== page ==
If there is one critique to be made for this collection, it’s that the political undercurrent remains a weak connective tissue. The backdrop of the civil unrest in Mexico, particularly Manuel’s place in the massacre of student demonstrators in the 1960’s during the “Dirty War,” comes across as pure anthropology, not for lack of compelling description or clarity, but because these external conditions fail to play a significant part in releasing the characters’ inner turmoil. The final story in the collection, “Cazones,” is very brief, in which the now homeless and downtrodden Manuel takes his son Tommy to visit a farmer who has a story to tell about being offered money in exchange for doing some sort of bidding for Castro. The story ends with Manuel telling Tommy, through his facial expressions, “Here. . . this is for you.” However, to my mind at least, the effect doesn’t land because even though Tommy is a character who appears throughout several of the stories, a longing to understand the historical frame of reference of his father is either not expressed or written so sparsely between the lines that the reader can’t feel its depth.

There’s a lot to be admired about Sanz’ prose, a kind of daringness in the way that Sanz will allow his characters their simplicity while letting them to be carried away by their impulses and observations, told through rather sentimental prose. This seems faithful to cultural idiosyncrasies of the regions or “dwellings,” where the unspoken is something deeply felt. Too often, a character’s stoicism or pragmatic nature is used as some kind of device to depict emotional repression, but Sanz avoids such a limiting and judgmental gaze. Of course, there are moments when the narrator overshows the characters. But more often, the voice is charming and deliberate, grounding the characters to the land on which they stand and, in the case of the story “Hurricane Gothic,” fight for.

A word on structure: there are some very brief stories, or flash pieces, that, while containing their own gems, leave the reader somewhat distracted by the sharp change in direction. This coupled with their brevity can make them feel almost like too long an intermission from the main act, which is the story of Manuel, Emi, and Tommy. For instance, “Laurel Wreath” features characters we don’t see again, whose circumstances of loss and desire are rendered beautifully, but whose futures remain unclear. “Laurel Wreath” leaves us with a longing to follow their futures, and, perhaps, the “rules” of short fiction, which one could argue makes this story in the collection incomplete. However, this longing is precisely of the kind that the main characters experience on the periphery of our memories as we travel through the collection and across borders. While we move on as readers to other parts of the US, other tragedies, other family traumas, they are still missing their loved ones. Perhaps Sanz, by subverting traditional notions of short storytelling, gives us breadcrumbs as readers, just like Tommy and Emi get only breadcrumbs from their father all their lives.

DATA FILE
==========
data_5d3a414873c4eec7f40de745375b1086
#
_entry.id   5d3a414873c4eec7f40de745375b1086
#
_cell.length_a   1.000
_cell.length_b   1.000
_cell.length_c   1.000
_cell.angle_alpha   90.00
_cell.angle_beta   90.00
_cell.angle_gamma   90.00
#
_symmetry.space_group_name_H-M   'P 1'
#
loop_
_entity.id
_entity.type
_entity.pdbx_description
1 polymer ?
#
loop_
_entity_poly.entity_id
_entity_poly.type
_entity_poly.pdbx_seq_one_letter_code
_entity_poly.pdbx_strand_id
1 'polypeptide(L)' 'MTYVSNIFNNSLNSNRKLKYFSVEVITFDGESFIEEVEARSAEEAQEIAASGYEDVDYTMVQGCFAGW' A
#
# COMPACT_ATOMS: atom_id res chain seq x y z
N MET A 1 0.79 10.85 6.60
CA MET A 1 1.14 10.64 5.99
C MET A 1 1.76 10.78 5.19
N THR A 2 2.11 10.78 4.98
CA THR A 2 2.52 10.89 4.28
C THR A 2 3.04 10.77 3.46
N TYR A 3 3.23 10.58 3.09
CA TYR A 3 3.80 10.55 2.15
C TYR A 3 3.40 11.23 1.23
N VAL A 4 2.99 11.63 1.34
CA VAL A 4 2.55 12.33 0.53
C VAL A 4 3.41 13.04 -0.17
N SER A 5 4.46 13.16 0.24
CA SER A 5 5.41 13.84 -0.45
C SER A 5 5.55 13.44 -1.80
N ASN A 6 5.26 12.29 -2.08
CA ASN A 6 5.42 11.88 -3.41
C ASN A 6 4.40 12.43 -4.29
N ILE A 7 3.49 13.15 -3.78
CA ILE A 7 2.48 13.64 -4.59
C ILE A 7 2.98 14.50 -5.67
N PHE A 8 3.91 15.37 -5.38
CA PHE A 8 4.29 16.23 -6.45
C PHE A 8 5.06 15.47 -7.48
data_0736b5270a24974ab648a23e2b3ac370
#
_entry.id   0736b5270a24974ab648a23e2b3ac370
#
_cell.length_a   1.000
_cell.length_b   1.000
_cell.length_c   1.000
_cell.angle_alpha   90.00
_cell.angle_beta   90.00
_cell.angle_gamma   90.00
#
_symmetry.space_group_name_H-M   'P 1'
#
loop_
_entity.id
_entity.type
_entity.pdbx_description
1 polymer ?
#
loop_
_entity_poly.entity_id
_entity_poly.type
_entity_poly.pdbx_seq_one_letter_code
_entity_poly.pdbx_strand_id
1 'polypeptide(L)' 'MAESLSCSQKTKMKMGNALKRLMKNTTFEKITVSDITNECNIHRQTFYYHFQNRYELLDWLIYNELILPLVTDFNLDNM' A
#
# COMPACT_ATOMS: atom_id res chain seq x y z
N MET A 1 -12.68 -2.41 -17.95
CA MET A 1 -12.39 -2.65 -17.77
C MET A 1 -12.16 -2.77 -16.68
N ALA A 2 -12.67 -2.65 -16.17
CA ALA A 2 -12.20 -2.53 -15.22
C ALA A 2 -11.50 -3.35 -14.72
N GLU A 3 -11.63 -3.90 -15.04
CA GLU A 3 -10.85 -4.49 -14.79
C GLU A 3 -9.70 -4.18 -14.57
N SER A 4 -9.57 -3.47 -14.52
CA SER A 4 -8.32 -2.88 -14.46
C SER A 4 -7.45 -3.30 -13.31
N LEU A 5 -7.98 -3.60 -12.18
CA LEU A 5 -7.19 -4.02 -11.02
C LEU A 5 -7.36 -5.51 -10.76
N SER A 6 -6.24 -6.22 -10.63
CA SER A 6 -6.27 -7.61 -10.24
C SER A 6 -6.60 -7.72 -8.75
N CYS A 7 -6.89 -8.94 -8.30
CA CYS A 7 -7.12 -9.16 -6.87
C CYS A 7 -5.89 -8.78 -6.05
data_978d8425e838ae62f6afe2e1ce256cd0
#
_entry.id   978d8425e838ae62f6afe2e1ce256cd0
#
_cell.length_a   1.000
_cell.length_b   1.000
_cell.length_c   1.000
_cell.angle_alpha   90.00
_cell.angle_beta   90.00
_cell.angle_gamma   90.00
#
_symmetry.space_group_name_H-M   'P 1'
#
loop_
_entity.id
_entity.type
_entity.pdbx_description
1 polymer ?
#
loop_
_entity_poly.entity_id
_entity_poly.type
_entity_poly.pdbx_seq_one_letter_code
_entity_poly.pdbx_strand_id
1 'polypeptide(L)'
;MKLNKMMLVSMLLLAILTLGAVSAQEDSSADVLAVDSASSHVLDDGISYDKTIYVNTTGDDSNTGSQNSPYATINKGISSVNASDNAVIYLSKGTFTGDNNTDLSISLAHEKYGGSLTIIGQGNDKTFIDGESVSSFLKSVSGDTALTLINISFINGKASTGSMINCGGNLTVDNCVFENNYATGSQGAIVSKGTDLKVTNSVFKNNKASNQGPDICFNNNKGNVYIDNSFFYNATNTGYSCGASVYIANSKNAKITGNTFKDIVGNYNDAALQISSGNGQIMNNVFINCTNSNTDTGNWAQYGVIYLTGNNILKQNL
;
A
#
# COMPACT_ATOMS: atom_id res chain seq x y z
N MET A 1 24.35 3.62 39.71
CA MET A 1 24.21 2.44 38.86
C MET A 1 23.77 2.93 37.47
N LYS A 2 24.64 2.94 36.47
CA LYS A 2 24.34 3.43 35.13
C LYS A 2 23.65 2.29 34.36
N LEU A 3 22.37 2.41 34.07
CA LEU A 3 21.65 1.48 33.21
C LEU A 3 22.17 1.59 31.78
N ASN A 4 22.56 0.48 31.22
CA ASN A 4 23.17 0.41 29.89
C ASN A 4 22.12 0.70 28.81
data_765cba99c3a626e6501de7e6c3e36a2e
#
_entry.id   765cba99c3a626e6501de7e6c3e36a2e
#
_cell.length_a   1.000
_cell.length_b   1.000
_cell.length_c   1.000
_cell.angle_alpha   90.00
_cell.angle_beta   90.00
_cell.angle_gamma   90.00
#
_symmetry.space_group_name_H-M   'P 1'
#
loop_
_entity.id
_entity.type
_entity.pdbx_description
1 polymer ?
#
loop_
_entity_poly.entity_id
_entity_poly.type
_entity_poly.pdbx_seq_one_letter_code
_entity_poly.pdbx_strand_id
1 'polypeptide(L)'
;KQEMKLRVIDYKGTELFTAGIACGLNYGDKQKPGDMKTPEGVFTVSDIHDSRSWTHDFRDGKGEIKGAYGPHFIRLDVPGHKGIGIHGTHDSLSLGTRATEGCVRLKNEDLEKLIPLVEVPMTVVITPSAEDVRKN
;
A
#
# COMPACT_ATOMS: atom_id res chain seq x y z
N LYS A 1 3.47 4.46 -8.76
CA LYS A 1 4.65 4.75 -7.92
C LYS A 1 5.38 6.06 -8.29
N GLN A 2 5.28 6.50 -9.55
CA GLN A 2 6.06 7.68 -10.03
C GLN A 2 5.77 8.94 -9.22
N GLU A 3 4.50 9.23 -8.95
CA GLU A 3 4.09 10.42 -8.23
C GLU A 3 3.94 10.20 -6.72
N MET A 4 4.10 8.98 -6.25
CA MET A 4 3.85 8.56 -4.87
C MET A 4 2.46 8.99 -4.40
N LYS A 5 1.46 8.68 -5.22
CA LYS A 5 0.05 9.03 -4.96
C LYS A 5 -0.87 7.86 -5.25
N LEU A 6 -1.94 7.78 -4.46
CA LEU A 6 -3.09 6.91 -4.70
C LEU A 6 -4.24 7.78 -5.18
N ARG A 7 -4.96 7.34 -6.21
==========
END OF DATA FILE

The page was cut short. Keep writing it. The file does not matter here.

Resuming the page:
One thing is clear: that Blake Sanz is pushing boundaries in meaningful ways. This isn’t experimental work for the sake of being experimental. I feel Sanz is making a point about the relevance of “narrative cohesion,” that leads us to ponder the title, The Boundaries of Their Dwelling. I suspect that Sanz wants us to think about what comes to our own minds when we think we know what a story of the “deep south” is, and who is a part of it. Lines of race, ethnicity, and culture overlap in overwhelming ways, and so it is fitting that we have a story collection that, at times, can be overwhelming. The structure itself is reflective of experience, not representative of the content, but the content itself. All in all, this is a worthwhile, original debut that prioritizes ambition over perfection and Sanz has my respect for it.

About the Reviewer

Lilia Shrayfer is a fiction writer in her second year at Colorado State University’s MFA program in creative writing. At CSU, Lilia also teaches composition and co-hosts the Colorado Review podcast. Before coming to CSU Lilia worked as a paralegal and theatre artist, and is a proud alum of the National Theatre Institute in Waterford, Connecticut. For her master’s thesis, Lilia is working on a historical fiction novel about life in and exile from the former Soviet Union, from the perspective of the Bukharan Jews of Central Asia.